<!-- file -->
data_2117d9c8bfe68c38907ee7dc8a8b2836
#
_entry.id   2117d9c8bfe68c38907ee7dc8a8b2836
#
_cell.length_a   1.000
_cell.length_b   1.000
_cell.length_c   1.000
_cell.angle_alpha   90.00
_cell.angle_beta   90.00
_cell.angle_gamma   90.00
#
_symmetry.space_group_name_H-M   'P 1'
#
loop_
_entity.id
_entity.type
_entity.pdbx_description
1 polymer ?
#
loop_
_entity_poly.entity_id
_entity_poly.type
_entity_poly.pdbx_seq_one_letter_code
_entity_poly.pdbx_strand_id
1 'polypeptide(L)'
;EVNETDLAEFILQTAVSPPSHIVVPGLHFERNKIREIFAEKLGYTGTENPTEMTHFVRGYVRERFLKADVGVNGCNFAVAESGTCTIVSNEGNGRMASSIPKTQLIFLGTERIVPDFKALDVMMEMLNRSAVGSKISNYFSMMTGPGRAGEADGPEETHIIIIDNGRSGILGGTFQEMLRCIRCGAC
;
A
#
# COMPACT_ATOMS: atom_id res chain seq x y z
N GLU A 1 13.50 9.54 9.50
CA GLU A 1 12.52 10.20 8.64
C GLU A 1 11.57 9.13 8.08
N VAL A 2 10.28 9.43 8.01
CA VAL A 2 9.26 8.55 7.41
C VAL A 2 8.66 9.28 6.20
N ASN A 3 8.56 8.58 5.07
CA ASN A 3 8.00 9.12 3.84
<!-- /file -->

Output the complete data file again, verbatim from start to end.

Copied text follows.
data_2117d9c8bfe68c38907ee7dc8a8b2836
#
_entry.id   2117d9c8bfe68c38907ee7dc8a8b2836
#
_cell.length_a   1.000
_cell.length_b   1.000
_cell.length_c   1.000
_cell.angle_alpha   90.00
_cell.angle_beta   90.00
_cell.angle_gamma   90.00
#
_symmetry.space_group_name_H-M   'P 1'
#
loop_
_entity.id
_entity.type
_entity.pdbx_description
1 polymer ?
#
loop_
_entity_poly.entity_id
_entity_poly.type
_entity_poly.pdbx_seq_one_letter_code
_entity_poly.pdbx_strand_id
1 'polypeptide(L)'
;EVNETDLAEFILQTAVSPPSHIVVPGLHFERNKIREIFAEKLGYTGTENPTEMTHFVRGYVRERFLKADVGVNGCNFAVAESGTCTIVSNEGNGRMASSIPKTQLIFLGTERIVPDFKALDVMMEMLNRSAVGSKISNYFSMMTGPGRAGEADGPEETHIIIIDNGRSGILGGTFQEMLRCIRCGAC
;
A
#
# COMPACT_ATOMS: atom_id res chain seq x y z
N GLU A 1 13.50 9.54 9.50
CA GLU A 1 12.52 10.20 8.64
C GLU A 1 11.57 9.13 8.08
N VAL A 2 10.28 9.43 8.01
CA VAL A 2 9.26 8.55 7.41
C VAL A 2 8.66 9.28 6.20
N ASN A 3 8.56 8.58 5.07
CA ASN A 3 8.00 9.12 3.84